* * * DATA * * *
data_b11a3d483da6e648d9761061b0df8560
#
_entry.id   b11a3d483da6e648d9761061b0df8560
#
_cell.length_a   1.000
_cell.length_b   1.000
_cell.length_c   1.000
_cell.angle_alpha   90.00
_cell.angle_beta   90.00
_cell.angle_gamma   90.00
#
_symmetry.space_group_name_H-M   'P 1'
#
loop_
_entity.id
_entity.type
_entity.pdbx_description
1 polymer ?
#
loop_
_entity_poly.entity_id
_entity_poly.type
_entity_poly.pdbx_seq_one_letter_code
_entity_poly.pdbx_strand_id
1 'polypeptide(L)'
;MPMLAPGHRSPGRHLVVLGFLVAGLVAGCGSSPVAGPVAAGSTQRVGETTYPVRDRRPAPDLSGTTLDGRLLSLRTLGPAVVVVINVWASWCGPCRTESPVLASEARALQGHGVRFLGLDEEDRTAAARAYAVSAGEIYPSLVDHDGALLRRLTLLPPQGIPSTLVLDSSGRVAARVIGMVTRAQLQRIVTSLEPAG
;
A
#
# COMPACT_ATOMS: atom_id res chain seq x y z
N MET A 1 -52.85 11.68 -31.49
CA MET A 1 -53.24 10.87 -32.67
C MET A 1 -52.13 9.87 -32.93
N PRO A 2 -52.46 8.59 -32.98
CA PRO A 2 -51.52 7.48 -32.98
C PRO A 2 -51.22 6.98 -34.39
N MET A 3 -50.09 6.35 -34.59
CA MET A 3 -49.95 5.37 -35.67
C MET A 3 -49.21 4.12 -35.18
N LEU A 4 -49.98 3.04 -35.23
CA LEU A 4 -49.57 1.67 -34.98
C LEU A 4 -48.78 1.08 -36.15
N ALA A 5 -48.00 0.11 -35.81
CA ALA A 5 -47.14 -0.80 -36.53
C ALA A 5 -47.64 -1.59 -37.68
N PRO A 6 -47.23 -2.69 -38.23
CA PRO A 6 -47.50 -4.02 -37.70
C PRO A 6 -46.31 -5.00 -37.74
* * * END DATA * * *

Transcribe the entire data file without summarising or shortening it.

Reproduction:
data_b11a3d483da6e648d9761061b0df8560
#
_entry.id   b11a3d483da6e648d9761061b0df8560
#
_cell.length_a   1.000
_cell.length_b   1.000
_cell.length_c   1.000
_cell.angle_alpha   90.00
_cell.angle_beta   90.00
_cell.angle_gamma   90.00
#
_symmetry.space_group_name_H-M   'P 1'
#
loop_
_entity.id
_entity.type
_entity.pdbx_description
1 polymer ?
#
loop_
_entity_poly.entity_id
_entity_poly.type
_entity_poly.pdbx_seq_one_letter_code
_entity_poly.pdbx_strand_id
1 'polypeptide(L)'
;MPMLAPGHRSPGRHLVVLGFLVAGLVAGCGSSPVAGPVAAGSTQRVGETTYPVRDRRPAPDLSGTTLDGRLLSLRTLGPAVVVVINVWASWCGPCRTESPVLASEARALQGHGVRFLGLDEEDRTAAARAYAVSAGEIYPSLVDHDGALLRRLTLLPPQGIPSTLVLDSSGRVAARVIGMVTRAQLQRIVTSLEPAG
;
A
#
# COMPACT_ATOMS: atom_id res chain seq x y z
N MET A 1 -52.85 11.68 -31.49
CA MET A 1 -53.24 10.87 -32.67
C MET A 1 -52.13 9.87 -32.93
N PRO A 2 -52.46 8.59 -32.98
CA PRO A 2 -51.52 7.48 -32.98
C PRO A 2 -51.22 6.98 -34.39
N MET A 3 -50.09 6.35 -34.59
CA MET A 3 -49.95 5.37 -35.67
C MET A 3 -49.21 4.12 -35.18
N LEU A 4 -49.98 3.04 -35.23
CA LEU A 4 -49.57 1.67 -34.98
C LEU A 4 -48.78 1.08 -36.15
N ALA A 5 -48.00 0.11 -35.81
CA ALA A 5 -47.14 -0.80 -36.53
C ALA A 5 -47.64 -1.59 -37.68
N PRO A 6 -47.23 -2.69 -38.23
CA PRO A 6 -47.50 -4.02 -37.70
C PRO A 6 -46.31 -5.00 -37.74